First Look: The FujiFilm X-T3

On a humid night in Brooklyn, FujiFilm invited us to the product launch of their latest addition to the X-series family of cameras – the all-new X-T3. We had an opportunity to check out FujiFilm’s latest APS-C sensor camera and get some hands-on time while the Gotham Girls Roller Derby rolled, bounced, and skated. While we’re always down to check out some roller derby, we were there to see what the latest X-T camera was capable of.

FUJIFILM X-T3 Key Features via Fujifilm Press Release:

FujiFilm X-T3 with 18-55mm

Sensor: 26.1MP X-Trans CMOS 4 Sensor with primary color filter

Image Processor: X-Processor 4 Image Processing Engine

    • Capable of 4K/60P and 10bit output
    • Features 4 CPU units
    • Startup time of 0.3 seconds
    • Shutter time lag of 0.045 seconds
      • High-precision, 0.5-inch, 3.69 million dot OLED color viewfinder

Viewfinder: Magnification of 0.75x

    • Wide viewing angle (diagonal 38º and horizontal 30º)
    • Display time lag of just 0.005 seconds, refresh rate of approx. 100fps

Body Design/Materials: Robust magnesium alloy body

Continuous Shooting

  • Approx. 30fps [Only electronic shutter, 1.25 x Crop ] (JPEG? 60 frames Lossless compression RAW 35 frames Uncompressed RAW 33 frames)
  • Approx. 11fps (JPEG: 145 frames Lossless compression RAW: 42 frames Uncompressed RAW: 36 frames)
  • Approx. 5.7fps (JPEG: endless Lossless Compression RAW: 62 frames Uncompressed RAW: 43 frames)
  • Pre-shot: Approx. 30fps [Only electronic shutter, 1.25 x Crop ] (max. 20 frames while half press, max. 20 frames after full press, total max. 40 frames

Video: Movie Recording (using a card with the UHS Speed Class 3 or higher)

    • Movie File format: MOV (MPEG-4 AVC/H.264, HEVC/H.265, Audio: Linear PCM / Stereo sound 24bit / 48KHz sampling)
    • Movie compression: All Intra/Long-GOP, can be used with the following settings:
  • DCI4K/4K 29.97p/25p/24p/23.98p 400Mbps 
  • Full HD?2048×1080?/Full HD?1920×1080? 59.94p/50p/29.97p/25p/24p/23.98p 200Mbps

Display: 3.0 inch, aspect ratio 3:2, approx. 1.04 million dots touch screen color LCD monitor (approx. 100% coverage)

16 Film Simulation Modes: PROVIA/Standard, Velvia/Vivid, ASTIA/Soft, Classic Chrome, PRO Neg. Hi, PRO Neg. Std, Black & White, Black & White +Ye Filter, Black & White +R Filter, Black & White +G Filter, Sepia, ACROS, ACROS +Ye Filter, ACROS+R Filter, ACROS+G Filter, ETERNA/Cinema), B & W

First Look

X-T3 Silver with Grip

First off, this is by no means a review of the camera. We were only able to work with JPG files, we were using a loaner camera for a very brief period, and in a controlled environment. There were plenty of FujiFilm staff on hand to help out should something not quite work right – and they were more than happy to switch camera bodies if needed. That said, a smokey event space with a roller rink in the middle is definitely something we’d call a tricky place to test a camera that’s being touted as an Auto-Focusing beast. We made sure to put it through its paces. If you’ve ever shot with an X-T series camera, handling and button/dial placement will instantly seem familiar. All the old-school dials and buttons are where you’d expect. The switches for different camera modes and focusing modes are where they were found – despite feeling a lot like the X-T2, it’s actually a bit lighter with a slightly improved grip. It feels comfortable in the hand, not too heavy, and well-balanced even when using the XF 56mm f/1.2.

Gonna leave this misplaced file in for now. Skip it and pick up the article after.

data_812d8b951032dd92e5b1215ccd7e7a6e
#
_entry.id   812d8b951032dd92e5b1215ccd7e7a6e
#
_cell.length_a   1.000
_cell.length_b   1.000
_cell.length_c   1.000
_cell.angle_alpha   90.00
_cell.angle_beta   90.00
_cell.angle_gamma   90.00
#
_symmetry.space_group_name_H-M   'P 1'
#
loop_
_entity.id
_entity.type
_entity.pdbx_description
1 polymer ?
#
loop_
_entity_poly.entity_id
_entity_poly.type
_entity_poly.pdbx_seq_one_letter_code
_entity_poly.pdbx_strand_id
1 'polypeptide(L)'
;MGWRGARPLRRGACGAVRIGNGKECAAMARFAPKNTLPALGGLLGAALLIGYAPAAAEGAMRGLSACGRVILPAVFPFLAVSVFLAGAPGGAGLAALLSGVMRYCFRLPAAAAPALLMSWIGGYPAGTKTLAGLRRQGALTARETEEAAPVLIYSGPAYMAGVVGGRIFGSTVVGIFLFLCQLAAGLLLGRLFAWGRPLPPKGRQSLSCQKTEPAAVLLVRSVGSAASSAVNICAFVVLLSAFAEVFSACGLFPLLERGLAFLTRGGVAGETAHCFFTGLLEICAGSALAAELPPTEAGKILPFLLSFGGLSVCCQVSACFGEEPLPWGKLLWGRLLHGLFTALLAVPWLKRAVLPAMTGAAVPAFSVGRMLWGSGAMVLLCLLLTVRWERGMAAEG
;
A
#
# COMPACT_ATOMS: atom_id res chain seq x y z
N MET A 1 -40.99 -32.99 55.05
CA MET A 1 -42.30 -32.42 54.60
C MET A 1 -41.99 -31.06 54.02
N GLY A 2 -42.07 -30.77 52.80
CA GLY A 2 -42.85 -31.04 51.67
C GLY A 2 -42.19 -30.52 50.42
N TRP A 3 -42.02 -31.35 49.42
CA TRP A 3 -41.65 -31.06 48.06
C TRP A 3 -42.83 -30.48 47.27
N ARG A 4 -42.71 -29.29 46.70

Auto-Focusing & Burst Mode

The current standard for mirrorless AF prowess is Sony’s Eye-Detect auto-focusing processing. Up to now, there has been no other system that has come close to being able to nail focus time and time and time again quite like Sony’s AF system – the X-T3 is pretty damned close. Most modern cameras can give you decent tracking results as they move across the frame, but getting focus right as your subject moves in a straight line towards you is a very a different situation. While FujiFilm has been refining their cameras’ ability to track focus as a subject moves forwards or backwards, from our limited time with the X-T3 we didn’t notice too many times when it missed. Even from a distance, in a smokey, dimly lit room, the X-T3 managed to keep our subject locked – even when letting off 30 fps bursts.

Oh, yes, I did say 30 fps bursts. One of the biggest updates to the X-T3 is that you can now shoot 11 fps with the mechanical shutter and 30 fps with the electronic shutter engaged without needing to attach it to the battery grip. While the X-T2 is no slouch, if you wanted to unlock the full feature set of the camera you needed to attach it to the battery grip. If you’re shooting sports, the X-T3 may soon find itself in your gear bag.

Last Thoughts & Sample Images

While it’s still too soon to give a definitive final say on how well the X-T3 performs, we’re seeing lots of promise in FujiFilm’s latest flagship camera. The X-T3 is what you’d expect of a prosumer camera that’s just at home with an enthusiast on holiday or as part of a professional’s kit. The X-T3 also seems to borrow a lot of the video enhancements of the X-H1 – its beefier, video-first cousin including the ability to capture 10-bit 4:2:2 4K video directly to your SD card. We’re looking forward to giving this camera a full once-over very soon.

Sample Images

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